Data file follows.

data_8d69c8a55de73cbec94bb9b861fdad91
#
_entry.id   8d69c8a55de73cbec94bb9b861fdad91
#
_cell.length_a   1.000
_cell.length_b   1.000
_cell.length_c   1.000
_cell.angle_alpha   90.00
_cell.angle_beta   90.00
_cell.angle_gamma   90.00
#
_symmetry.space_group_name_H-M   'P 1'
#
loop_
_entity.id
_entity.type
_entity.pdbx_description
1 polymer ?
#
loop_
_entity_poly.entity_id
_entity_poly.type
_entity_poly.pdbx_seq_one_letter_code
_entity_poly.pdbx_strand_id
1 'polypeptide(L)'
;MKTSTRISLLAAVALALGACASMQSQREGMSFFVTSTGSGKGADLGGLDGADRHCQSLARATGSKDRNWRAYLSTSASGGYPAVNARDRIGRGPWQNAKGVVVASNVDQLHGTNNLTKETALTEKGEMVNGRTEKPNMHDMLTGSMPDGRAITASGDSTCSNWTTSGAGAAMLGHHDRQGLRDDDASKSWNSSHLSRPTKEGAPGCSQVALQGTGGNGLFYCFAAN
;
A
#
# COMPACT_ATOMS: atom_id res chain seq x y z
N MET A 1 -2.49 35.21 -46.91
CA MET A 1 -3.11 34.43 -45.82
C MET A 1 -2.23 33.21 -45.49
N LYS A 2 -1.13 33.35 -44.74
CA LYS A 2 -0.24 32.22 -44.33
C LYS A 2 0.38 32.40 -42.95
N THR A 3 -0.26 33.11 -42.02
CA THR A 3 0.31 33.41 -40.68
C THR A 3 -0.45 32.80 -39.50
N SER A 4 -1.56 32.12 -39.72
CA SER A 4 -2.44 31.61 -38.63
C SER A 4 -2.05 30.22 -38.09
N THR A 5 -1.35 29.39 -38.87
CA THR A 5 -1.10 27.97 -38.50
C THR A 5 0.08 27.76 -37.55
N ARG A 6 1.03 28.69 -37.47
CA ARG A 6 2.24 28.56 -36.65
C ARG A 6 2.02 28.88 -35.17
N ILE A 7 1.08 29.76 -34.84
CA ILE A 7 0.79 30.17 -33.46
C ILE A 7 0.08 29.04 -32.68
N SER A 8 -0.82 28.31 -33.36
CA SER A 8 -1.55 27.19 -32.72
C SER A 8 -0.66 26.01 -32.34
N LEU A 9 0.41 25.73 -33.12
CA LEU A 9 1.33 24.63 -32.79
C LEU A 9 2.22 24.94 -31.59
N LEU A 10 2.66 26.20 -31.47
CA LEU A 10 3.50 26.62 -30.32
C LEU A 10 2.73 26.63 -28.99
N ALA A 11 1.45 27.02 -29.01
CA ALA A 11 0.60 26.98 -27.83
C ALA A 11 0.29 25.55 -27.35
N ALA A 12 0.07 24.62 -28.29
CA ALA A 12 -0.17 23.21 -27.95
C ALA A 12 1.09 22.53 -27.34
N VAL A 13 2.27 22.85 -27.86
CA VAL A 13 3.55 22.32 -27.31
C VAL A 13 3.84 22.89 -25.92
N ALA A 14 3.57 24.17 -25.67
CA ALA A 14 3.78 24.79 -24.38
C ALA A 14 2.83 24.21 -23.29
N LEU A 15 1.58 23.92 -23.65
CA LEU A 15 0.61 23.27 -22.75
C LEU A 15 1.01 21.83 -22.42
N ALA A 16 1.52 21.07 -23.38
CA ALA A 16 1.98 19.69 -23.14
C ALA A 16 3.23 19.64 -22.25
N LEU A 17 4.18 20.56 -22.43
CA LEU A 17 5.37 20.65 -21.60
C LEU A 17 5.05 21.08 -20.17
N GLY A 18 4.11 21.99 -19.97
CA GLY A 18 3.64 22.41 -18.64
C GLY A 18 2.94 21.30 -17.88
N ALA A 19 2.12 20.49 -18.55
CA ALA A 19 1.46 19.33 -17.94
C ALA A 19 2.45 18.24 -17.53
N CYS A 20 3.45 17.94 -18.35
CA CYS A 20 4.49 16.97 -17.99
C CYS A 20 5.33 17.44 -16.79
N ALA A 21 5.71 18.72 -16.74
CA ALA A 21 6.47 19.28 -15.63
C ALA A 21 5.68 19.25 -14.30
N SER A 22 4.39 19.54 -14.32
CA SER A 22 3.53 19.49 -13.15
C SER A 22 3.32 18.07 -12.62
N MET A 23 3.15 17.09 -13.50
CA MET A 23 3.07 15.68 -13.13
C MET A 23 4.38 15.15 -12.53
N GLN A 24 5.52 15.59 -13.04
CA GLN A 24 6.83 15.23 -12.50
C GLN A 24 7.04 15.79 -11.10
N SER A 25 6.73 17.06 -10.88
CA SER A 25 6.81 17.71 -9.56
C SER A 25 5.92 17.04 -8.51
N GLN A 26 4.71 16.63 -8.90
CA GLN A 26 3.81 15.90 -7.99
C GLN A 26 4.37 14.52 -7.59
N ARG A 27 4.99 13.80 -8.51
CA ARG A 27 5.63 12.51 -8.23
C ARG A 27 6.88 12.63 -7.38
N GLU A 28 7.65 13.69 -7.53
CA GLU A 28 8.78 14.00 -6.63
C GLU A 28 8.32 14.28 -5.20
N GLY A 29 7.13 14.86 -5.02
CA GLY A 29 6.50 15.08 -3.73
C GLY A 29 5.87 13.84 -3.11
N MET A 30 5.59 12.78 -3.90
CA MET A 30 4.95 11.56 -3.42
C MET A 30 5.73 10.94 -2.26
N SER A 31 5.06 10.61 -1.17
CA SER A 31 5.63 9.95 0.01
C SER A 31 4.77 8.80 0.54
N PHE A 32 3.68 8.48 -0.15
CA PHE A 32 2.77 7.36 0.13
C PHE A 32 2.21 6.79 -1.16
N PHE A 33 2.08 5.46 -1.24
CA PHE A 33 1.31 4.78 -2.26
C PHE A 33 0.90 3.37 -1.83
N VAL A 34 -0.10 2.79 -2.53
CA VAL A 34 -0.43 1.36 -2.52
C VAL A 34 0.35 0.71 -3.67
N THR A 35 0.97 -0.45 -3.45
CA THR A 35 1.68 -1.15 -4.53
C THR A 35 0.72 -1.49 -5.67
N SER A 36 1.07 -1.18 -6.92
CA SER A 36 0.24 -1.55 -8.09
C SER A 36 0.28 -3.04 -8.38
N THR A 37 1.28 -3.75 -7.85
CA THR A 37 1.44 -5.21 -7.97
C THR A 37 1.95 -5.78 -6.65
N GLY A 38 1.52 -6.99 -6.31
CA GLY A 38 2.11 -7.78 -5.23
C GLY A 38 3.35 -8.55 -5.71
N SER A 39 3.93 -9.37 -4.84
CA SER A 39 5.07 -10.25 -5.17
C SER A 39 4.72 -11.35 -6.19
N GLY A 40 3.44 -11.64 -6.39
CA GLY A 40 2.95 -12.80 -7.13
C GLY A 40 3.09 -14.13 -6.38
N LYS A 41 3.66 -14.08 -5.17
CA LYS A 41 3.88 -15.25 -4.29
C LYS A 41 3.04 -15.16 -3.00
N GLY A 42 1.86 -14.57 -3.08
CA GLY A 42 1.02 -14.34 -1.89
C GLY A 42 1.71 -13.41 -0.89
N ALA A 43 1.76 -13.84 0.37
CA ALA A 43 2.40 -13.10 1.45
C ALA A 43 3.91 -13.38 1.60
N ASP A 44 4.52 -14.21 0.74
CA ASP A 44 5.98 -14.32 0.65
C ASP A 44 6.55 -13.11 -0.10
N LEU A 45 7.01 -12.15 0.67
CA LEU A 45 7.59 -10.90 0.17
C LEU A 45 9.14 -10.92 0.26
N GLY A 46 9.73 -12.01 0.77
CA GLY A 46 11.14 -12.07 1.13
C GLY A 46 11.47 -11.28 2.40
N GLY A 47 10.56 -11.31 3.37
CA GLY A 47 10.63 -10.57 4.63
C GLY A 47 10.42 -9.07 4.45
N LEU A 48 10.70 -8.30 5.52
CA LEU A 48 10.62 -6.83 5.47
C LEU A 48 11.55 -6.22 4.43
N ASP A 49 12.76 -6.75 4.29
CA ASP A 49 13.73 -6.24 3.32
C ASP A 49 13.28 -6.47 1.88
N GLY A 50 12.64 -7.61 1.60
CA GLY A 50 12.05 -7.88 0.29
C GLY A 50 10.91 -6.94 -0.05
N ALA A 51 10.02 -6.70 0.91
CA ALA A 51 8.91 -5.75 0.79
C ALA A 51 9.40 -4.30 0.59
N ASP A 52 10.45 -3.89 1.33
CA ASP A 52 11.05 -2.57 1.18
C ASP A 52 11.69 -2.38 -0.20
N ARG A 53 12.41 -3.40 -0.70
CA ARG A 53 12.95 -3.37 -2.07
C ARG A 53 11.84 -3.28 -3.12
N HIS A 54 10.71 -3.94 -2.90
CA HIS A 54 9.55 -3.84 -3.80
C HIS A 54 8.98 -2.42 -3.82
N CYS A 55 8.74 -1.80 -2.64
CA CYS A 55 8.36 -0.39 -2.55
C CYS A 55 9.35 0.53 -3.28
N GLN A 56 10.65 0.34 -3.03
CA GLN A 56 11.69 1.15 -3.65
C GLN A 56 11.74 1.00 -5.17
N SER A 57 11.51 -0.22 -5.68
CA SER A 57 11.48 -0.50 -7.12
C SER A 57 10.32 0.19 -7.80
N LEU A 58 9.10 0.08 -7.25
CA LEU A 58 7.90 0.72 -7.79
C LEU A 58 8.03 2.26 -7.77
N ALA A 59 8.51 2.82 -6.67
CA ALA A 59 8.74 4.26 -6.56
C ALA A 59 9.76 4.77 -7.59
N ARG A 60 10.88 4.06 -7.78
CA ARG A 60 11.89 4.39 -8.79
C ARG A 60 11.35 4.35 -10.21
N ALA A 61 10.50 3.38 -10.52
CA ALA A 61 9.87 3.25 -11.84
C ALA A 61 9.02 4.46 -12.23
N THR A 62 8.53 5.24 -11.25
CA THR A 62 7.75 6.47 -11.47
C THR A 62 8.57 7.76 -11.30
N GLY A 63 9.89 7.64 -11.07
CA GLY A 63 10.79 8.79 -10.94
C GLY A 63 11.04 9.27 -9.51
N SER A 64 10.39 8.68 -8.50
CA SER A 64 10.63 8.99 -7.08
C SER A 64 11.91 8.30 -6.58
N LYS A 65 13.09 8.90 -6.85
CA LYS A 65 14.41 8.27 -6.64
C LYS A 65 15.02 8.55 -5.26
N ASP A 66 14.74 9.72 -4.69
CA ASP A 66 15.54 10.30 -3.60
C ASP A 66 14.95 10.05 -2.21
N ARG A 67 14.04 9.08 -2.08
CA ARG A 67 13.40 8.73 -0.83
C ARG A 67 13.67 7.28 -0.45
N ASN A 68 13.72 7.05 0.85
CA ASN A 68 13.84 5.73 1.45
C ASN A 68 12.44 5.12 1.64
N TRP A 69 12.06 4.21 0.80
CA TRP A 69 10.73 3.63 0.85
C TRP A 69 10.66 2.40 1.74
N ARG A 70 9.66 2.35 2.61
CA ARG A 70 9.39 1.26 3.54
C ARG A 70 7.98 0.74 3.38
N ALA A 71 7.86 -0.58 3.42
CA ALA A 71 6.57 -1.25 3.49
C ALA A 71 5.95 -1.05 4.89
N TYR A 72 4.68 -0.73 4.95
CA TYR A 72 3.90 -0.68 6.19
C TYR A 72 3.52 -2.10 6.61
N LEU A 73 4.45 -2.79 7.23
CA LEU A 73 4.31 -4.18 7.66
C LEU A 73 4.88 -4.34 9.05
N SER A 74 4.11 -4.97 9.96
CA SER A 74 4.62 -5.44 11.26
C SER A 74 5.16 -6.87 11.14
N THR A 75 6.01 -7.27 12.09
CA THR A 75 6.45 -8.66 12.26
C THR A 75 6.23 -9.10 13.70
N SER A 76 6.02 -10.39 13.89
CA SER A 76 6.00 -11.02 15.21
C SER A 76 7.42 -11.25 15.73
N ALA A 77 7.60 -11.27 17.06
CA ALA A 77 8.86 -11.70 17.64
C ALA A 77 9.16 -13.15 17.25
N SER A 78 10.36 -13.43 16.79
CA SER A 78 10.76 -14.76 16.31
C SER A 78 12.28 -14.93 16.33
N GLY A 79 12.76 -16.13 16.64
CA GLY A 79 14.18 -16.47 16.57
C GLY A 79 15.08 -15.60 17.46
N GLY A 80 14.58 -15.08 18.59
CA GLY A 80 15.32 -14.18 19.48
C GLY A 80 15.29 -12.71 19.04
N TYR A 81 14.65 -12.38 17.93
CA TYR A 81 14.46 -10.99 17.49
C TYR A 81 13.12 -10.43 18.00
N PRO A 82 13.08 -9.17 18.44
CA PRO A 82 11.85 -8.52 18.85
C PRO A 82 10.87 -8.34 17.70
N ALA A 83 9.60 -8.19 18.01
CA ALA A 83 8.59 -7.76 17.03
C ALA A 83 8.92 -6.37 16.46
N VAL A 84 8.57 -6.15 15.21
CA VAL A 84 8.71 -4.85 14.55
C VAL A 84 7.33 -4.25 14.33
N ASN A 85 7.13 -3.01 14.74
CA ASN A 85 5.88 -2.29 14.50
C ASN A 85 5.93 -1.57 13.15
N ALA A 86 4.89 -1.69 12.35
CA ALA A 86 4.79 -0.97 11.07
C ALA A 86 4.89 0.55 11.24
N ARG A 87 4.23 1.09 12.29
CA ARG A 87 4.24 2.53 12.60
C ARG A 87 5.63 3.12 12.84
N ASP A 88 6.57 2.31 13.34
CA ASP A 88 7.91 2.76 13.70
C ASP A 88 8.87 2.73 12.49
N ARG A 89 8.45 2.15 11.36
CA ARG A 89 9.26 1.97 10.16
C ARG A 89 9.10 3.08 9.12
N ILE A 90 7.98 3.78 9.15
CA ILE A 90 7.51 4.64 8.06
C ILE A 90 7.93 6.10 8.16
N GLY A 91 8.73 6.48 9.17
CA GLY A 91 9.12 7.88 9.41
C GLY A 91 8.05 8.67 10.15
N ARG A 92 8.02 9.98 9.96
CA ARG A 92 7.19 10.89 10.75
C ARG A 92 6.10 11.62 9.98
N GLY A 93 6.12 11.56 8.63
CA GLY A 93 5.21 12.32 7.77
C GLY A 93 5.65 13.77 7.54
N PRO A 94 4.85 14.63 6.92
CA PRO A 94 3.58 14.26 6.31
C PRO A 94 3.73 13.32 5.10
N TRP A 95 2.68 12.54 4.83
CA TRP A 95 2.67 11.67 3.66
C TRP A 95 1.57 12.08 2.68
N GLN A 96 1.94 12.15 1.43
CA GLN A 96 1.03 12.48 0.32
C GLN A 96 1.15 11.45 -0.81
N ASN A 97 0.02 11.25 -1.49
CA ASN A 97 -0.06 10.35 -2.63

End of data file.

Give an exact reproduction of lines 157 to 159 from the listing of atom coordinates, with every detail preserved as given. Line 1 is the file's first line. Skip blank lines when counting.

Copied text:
N ALA A 43 1.76 -13.84 0.37
CA ALA A 43 2.40 -13.10 1.45
C ALA A 43 3.91 -13.38 1.60